Caribbean News Roundup Aug. 15th


    The UWI has appointed Professor Stafford A. Griffith as Interim Pro Vice-Chancellor and Principal of its Five Islands Campus in Antigua.

    Professor Griffith will lead the Campus for its initial year of operation, which is expected to welcome its first batch of students in September.
    Guyana’s Acting Chief Justice Roxane George-Wiltshire says the current house-to-house registration by Guyana Elections Commission is legal but cautions that existing registrants cannot be deleted from the list unless certain criteria are met,

    Earlier this year, the Caribbean Court of Justice pointed out that GECOM it is not operating in the normal electoral mode, but against the background of a validly passed no-confidence motion.
    Jamaica’s Education Ministry says there has been a 3.2 percent decline in passes in mathematics and a 7.2 per cent increase in English language passes in the May/June sitting of the CSEC exam.

    Education Minister Karl Samuda says Math and English passes were 54.6 per cent and 82.6 per cent, respectively.
    Jamaica’s Prime Minister Andrew Holness has scolded homeowners who operate garages and other commercial entities in residential spaces.

    He argues that not only is the practice an eyesore, but it also devalues properties.
    A British woman has died in a Barbados hospital after being doused in a flammable liquid and set alight while in bed at her home.

    He niece says an intruder broke into the Christchurch residence on July 28th, strangled her and then set her alight.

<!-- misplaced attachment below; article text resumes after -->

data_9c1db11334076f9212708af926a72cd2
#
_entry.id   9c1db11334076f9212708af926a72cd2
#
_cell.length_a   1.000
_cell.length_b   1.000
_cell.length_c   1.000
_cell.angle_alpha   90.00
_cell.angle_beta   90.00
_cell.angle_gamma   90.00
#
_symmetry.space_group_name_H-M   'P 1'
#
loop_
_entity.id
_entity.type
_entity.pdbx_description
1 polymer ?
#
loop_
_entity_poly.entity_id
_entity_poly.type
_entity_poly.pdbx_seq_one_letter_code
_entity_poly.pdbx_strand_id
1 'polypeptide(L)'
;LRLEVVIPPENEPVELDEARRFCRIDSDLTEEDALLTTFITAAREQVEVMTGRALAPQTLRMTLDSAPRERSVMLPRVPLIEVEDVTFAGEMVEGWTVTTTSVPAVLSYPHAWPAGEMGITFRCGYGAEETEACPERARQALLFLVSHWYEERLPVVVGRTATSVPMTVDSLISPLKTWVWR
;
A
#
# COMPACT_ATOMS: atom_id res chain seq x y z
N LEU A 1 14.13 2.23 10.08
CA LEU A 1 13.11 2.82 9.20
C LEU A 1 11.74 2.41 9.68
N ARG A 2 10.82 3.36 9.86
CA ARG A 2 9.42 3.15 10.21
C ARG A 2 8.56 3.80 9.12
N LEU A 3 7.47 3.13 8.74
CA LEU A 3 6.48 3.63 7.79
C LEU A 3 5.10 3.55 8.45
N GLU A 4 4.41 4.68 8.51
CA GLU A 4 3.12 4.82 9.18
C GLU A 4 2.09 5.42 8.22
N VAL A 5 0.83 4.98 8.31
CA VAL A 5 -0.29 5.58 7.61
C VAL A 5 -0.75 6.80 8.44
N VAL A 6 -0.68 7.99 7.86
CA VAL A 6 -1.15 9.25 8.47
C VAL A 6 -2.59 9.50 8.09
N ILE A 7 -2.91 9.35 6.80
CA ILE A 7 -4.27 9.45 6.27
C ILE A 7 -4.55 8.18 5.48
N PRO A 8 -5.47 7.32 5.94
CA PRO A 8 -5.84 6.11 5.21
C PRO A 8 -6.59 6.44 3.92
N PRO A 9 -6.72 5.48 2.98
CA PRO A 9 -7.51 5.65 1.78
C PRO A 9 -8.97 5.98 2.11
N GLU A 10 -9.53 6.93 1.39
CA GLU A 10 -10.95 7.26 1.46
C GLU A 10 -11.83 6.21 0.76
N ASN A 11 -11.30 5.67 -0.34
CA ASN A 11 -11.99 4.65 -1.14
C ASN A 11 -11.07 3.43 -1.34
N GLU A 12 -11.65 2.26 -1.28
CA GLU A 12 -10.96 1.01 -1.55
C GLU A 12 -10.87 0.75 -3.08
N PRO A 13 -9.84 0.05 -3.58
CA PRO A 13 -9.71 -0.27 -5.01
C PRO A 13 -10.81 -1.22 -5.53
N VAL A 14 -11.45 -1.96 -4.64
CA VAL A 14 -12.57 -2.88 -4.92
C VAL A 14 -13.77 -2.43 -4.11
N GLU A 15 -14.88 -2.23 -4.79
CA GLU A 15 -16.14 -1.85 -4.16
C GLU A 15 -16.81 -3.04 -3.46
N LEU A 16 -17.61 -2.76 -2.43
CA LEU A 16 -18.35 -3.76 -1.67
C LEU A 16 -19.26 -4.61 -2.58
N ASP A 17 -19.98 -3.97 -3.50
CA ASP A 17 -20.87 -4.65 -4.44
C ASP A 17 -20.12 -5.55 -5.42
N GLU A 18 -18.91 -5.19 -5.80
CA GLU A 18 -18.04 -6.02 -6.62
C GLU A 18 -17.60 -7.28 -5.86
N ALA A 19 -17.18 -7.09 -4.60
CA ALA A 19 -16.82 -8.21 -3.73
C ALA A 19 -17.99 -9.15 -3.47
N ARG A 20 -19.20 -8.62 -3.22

The Bahamas government has released an environmental protection bill that would ban the import, distribution, manufacturing, possession and sale of single-use plastic bags and food containers.

    It also makes it illegal to release balloons into the air and anyone caught doing so can be fined up to US$2,000 for a first-time offense.
    St Kitts’ Minister of Public Infrastructure, Ian Liburd, warns that climate change related challenges such as floods, sea level rise, drought and extreme weather conditions are the new norm for the Caribbean.

    Also, using the examples of Barbados, Jamaica, Dominica and St. Kitts, he says the Caribbean water sector is in need of change as the availability of water is at a low.
    Also in St Kitts 30 illegal firearms and 73 rounds of assorted ammunition were handed over to police by gang members through a third party.

    Acting Commissioner of Police, Hilroy Brandy, says such an exercise has never taken place in the country’s history.